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Girl Scout "GLEE" Program

Girls Learning Energy and Environment Website
Can behavioral methods successfully used in public health also help increase children's energy-saving behaviors and reduce family/household energy use? Working with the Girl Scouts of Northern California, this project developed two curricula on reducing energy use at home and in food and transportation choices with promising results.

Partners: Girl Scouts of Northern California

In conjunction with 30 Girl Scout troops in northern California, this trial evaluated two programs for teaching girls and their families about how to reduce energy use. One program focused on behaviors the scouts and their families could do at home. The other focused on food and transportation choices. Each troop had five sessions of activities to learn about actions people can take. The girls then created a “news” video telling others how to reduce energy. Their families could view the videos on a website that included information for parents about the program, next steps, offers for efficiency devices and audit discounts, and the ability to link in smart meter data.

GLEE Energy BadgeGLEE Food Badge

Among the findings:

  • Substantial changes occurred for behaviors that required adult assistance, such as adjusting refrigerator and hot water heater temperatures, replacing incandescent bulbs with compact fluorescent light bulbs, and adjusting tire pressure.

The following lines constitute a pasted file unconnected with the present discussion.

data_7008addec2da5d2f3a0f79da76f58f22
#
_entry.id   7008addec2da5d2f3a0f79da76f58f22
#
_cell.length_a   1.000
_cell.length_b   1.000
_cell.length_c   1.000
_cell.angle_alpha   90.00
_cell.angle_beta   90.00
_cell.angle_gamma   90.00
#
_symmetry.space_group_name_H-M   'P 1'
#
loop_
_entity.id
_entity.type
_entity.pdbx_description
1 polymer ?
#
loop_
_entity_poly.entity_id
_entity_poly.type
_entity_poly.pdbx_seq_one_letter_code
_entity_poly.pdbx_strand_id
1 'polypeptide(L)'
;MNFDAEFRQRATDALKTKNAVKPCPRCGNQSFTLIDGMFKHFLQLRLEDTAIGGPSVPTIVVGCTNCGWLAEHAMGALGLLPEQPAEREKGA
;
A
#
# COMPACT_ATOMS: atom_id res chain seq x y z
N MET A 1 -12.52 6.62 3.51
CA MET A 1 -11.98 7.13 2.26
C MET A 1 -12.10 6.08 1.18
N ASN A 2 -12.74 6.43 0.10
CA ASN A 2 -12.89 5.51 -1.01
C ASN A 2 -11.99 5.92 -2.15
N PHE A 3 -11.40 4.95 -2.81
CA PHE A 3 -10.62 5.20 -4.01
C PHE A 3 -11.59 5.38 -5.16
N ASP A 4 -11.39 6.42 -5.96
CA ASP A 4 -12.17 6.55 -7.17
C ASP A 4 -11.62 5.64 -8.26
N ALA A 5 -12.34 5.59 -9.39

• Preliminary findings suggest increases in child-reported knowledge of energy issues from both curricula.

Preliminary results also indicate differences in child-reported behaviors between the two treatment groups for both sets of behaviors.

This project addressed the need for energy-efficiency programs to develop more engaging community interaction and to work with youth. Key advantages of working with community programs, like the Girl Scouts, include the ripple effect from word of mouth, enhanced learning and mastery through direct experience or observation of others, and the ability to provide personalized messaging. This project worked with young people because attitudes and values start developing at an early age and are difficult to change once established. Also, the earlier children embrace sustainable lifestyles, the longer they have to influence families, schools and communities to embrace sustainable activities and policies.

All participants were given a pre-trial survey, five sessions of the relevant curriculum, a post-trial survey and a follow-up survey several months later. Researchers developed a curriculum for potential expansion throughout Girl Scouts USA, and the program is adaptable to other community organizations.

Publications and Presentations

Effects of a behaviour change intervention for Girl Scouts on child and parent energy-saving behaviours (pdf)
Nature Energy 1 article number 16091
Boudet, H. S., Ardoin, N. M., Flora, J., Armel, K. C., Desai, M., Robinson, T. N. (2016)

Energy behaviours of Northern California Girl Scouts and their families
Energy Policy 73 pp 439–449
Boudet, H. S., Ardoin, N. M., Flora, J., Armel, K. C., Desai, M., Robinson, T. N. (2014)

Future Work

The preliminary results are very promising and suggest the efficacy of these two curricula in changing energy efficiency-related behaviors in girl scouts and their families. Subsequent analysis will test the efficacy of the curricula in changing child-reported behavior at follow-up, parent-reported behavior, as well as electricity and gas usage in the subset available. We also will assess demographic, socio-cultural and psychological moderators and mediators of intervention effects to examine the mechanisms of change, evaluate intervention delivery variables and their relationships to outcomes, and identify the appropriate target audiences for subsequent dissemination.

Surveys